14. hi
    first excuse me for my english if i cant write good :D!!
    let me thank u Sharon Knight for this website. its great! this help me very much to know many things about neofolk and this type of music.
    but i want to ask one question about the groups who work in this genre and they r neonazi. i want help me someone and give me their bands name . i know some of them like death in june but i want know more about these groups.
    good bye all.
    see u

  15. Hi there Sasan –

    Thanks for writing. The thing is, I don’t personally know the Neo-Nazi bands and this was all news to me. But if you follow the comment thread you will see Steve mentions several. I am still mulling over whether in the longrun this is going to be a useable description of my music. I would really like to reclaim the word, why should other folks get to taint words beyond use? But some folks do seem to have a pretty strong reaction, so we will see if it ends up being just too big a battle for me to fight. I hope not.

  16. I consider myself moderately left wing, or liberal, if you will. But to me, there is a difference between talking the talk, which is called free speech and walking the walk which may result in violation of one’s rights, dignity, harm to life, etc. The first one, represented by Arghoslent or Slayer will NOT make me shun the band. Who cares what you say and whose to say what is moral and what is not? Once we start censorship we will end up eventually in 1984. Besides, cocroaches do not scatter in the darkness but in the light. Allowing divergent and even hateful views to be publicized is bringing it to light. Now the walk is quite a different matter. If you acted on racism, mysogyny or homophobia by hurting someone in any fashion, DIRECTLY and purposely you just lost my money and support. The key is directly. If you are offended by a lyric it is your problem. But if I go and burn crosses in your backyard that is society’s problem and the courts. So yes to Arghoslent and Slayer, fu, rot in hell to Burzum and Varg Vaginus.

  17. Sorry, late to this discussion, but is it truly the position of some of these participants that somehow ‘neo’, added to the beginning of a word/thought/idea, makes it racist? It is a PREFIX for crying out loud! An artist labeling themselves neo-whatever doesn’t make them racist-spouting offensive racist ideals does. A racist group calls itself neo folk? That just makes them a$$holes. It does not make another artist who identifies with that genre a racist.

    I find it interesting that the individuals that so clearly think themselves right minded are the ones so very determined to define others using narrow, spurious labels. The fact that Sharon, clearly a thoughtful and compassionate person, must agonize over what little box to put her creativity in to make it palatable for others is ridiculous. The thought that someone might write it off out of hand because of a values neutral prefix is completely incomprehensible.

    Sharon, you seem a lovely person and I respect your artistry. Do not surrender the truth of what you do to the ignorance of others.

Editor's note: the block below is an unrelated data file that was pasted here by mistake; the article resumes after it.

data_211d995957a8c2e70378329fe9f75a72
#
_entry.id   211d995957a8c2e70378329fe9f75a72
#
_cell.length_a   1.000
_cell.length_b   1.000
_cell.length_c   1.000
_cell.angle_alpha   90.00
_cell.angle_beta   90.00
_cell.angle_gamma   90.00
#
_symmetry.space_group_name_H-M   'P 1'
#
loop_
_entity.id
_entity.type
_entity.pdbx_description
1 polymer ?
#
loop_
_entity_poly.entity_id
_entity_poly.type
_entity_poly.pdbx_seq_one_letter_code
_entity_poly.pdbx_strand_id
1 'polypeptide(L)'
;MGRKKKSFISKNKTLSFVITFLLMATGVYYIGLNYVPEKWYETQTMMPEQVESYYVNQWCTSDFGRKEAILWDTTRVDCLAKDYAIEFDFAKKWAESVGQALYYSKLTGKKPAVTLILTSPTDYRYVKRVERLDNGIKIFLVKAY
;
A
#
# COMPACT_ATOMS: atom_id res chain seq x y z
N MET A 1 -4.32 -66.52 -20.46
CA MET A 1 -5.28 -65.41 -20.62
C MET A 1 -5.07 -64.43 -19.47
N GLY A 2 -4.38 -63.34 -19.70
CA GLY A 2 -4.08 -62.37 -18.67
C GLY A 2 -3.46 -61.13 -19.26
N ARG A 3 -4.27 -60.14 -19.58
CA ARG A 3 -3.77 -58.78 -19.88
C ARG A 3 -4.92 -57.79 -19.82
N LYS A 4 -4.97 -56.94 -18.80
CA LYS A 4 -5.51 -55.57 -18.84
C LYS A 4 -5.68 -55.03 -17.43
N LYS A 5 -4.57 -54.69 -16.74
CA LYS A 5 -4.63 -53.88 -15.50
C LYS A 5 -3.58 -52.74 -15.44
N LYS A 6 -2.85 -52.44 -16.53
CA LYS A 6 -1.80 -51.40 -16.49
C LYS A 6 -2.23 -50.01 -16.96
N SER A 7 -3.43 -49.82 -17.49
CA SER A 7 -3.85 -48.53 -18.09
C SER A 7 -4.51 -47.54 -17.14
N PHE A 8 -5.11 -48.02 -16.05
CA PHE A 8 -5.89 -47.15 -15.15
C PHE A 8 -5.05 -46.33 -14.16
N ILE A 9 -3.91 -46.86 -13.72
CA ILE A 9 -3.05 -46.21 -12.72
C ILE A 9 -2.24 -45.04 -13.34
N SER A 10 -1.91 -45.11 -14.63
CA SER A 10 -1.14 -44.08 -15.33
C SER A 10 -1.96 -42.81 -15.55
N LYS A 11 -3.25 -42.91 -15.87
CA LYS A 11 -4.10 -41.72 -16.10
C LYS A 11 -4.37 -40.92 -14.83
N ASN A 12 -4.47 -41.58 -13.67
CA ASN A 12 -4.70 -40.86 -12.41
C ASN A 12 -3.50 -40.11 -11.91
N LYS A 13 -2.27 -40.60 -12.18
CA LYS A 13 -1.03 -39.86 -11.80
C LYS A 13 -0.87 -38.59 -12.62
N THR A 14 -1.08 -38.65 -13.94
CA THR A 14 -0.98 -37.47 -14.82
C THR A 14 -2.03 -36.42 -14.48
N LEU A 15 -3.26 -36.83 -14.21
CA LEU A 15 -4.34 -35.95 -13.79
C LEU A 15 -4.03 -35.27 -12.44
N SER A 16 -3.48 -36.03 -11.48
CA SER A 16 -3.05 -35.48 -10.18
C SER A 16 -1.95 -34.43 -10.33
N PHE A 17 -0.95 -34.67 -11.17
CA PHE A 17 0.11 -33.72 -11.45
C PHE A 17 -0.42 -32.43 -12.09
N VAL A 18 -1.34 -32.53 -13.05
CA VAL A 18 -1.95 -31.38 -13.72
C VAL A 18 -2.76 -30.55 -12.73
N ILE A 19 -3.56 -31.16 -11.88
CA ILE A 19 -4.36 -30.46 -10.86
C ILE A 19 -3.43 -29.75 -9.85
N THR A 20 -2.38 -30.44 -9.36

18. Thanks for writing, Eddie. I hear ya. And for me – I am not even talking the racist talk, for show or any other reason. I am “Neofolk” because that describes my music best – a modern twist on traditional music. Like Omnia, or Faun, or Loreena McKennitt. I was sorry to find out that this stigma is attached to my chosen label, but would rather stand for Neofolk meaning something good than shrink away and hide.
    We have the power to shape our culture through our language. Why surrender a good music description to the haters?

  19. Hello there My Geek is Showing –

    (My geek always shows, BTW :+) )

    IT isn’t so much that the prefix itself is associated with racists, but turns out there is a pre-existing genre called Neofolk that originates in Europe, and as it is, in part, devoted to reviving folk traditions, apparently some people are reviving the “my race is superior” folk tradition.

    But yeah. I am not going to change my music description because of this. I would rather stand and say “Neofolk means other things too.”

    As my bass player says “You’re not Neofolk. You’re Neofolk Romantique” Suits me fine.

  20. Ah, the politics of neofolk. Reminds me of the joke I once came up with: “I’m so anarchist that I VOTE”.

    If you want good stuff, you’ll find it in neofolk. If you want bad stuff, you’ll find it there too. If you want confusing stuff, yes, you guessed right…it’s there too. Neofolk as a scene is so “anarchic” in nature, that you will find bands who are anarchists, marxist/communist, fascist/nazi, or simply non-political.

    And don’t be misled by some of the imagery that is used. Some of the imagery is actually pagan/ancient imagery co-opted by the Nazis for their own devious ends (the swastika is a case in point). And to add to some people’s confusion, some neofolk bands who are mistaken for nazis/commies, simply set historical war topic to music. Others might use them for “shock value”.

    I would recommend Andreas Diesel and Dieter Gerten’s book “Looking for Europe: A History of Neofolk”. It dispels quite a lot of myths about the genre, and includes interviews and biographies of many of the main bands in the scene.

    Kenneth Cassar from Malta